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This article is part of the supplement: Sixteenth Annual Computational Neuroscience Meeting: CNS*2007

Open Access Oral presentation

Supervision of motor cortex by basal ganglia

Bryan Tripp and Chris Eliasmith*

Author Affiliations

Centre for Theoretical Neuroscience, University of Waterloo, Waterloo, Ontario, Canada, N2L 3G1

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BMC Neuroscience 2007, 8(Suppl 2):S17  doi:10.1186/1471-2202-8-S2-S17


The electronic version of this article is the complete one and can be found online at:


Published:6 July 2007

© 2007 Tripp and Eliasmith; licensee BioMed Central Ltd.

Oral presentation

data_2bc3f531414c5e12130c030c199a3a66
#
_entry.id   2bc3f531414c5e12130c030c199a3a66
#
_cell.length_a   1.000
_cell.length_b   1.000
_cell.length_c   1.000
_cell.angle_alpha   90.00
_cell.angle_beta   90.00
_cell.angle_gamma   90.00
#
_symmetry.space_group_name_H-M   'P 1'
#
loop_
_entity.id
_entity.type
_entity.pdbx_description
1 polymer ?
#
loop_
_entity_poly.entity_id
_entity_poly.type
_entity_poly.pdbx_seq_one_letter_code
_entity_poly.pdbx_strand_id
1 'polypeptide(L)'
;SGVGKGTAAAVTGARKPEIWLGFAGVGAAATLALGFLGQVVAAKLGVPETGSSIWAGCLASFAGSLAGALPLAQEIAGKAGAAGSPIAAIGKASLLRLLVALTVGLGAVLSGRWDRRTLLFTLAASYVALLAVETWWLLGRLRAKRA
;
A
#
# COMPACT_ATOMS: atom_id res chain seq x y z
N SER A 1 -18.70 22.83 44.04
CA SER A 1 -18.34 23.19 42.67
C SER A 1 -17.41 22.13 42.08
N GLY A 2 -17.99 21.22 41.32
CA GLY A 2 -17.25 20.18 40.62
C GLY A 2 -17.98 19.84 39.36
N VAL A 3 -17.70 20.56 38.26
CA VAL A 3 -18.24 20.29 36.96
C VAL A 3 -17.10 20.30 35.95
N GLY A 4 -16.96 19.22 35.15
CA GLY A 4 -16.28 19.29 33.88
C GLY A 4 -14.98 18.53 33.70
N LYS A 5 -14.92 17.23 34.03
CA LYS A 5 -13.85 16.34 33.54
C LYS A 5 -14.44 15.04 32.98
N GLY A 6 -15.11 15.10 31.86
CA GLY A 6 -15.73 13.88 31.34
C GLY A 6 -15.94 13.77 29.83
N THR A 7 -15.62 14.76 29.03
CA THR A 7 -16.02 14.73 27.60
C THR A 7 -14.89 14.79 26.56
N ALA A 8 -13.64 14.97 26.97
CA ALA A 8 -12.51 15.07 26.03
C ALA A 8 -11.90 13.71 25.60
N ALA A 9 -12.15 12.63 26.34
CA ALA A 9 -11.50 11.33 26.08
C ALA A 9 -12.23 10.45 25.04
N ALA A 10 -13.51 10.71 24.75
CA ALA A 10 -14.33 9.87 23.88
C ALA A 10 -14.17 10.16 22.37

Each somatic motor cortical area receives input from non-motor cortical areas and from the basal ganglia. Each area projects to all of the other areas, and each area also projects directly to the spinal cord. There is a limited understanding of how these different motor areas interact, and how mappings from cognitive goals to coordinated motor behaviour are established. The role of the basal ganglia afferents is also enigmatic. While the basal ganglia sometimes have a profound influence on movement, the ablation of their output nuclei does not cause striking motor symptoms. We present the hypothesis that the basal ganglia obtain rough sketches of effective motor patterns via reinforcement learning, and that they subsequently drive the cortex in these patterns, such that the patterns are gradually transferred to the cortex via supervised learning. Such a transfer mechanism may account for a number of phenomena including: 1) the way in which activity migrates between structures as expertise develops in some motor tasks; 2) the subtlety of motor symptoms following ablation of basal ganglia output nuclei (as opposed to the striking motor symptoms of basal ganglia diseases); and 3) changes in motor cortical maps in Parkinson's disease. The feasibility of this mechanism is tested with a cortico-basal ganglia model. The model produces appropriate motor patterns given sensory and goal-related inputs, and produces progressively more sophisticated patterns of movement as it matures. On the basis of this model, we predict that patients should have difficulty learning novel, complex movement patterns following ablation of basal ganglia output nuclei.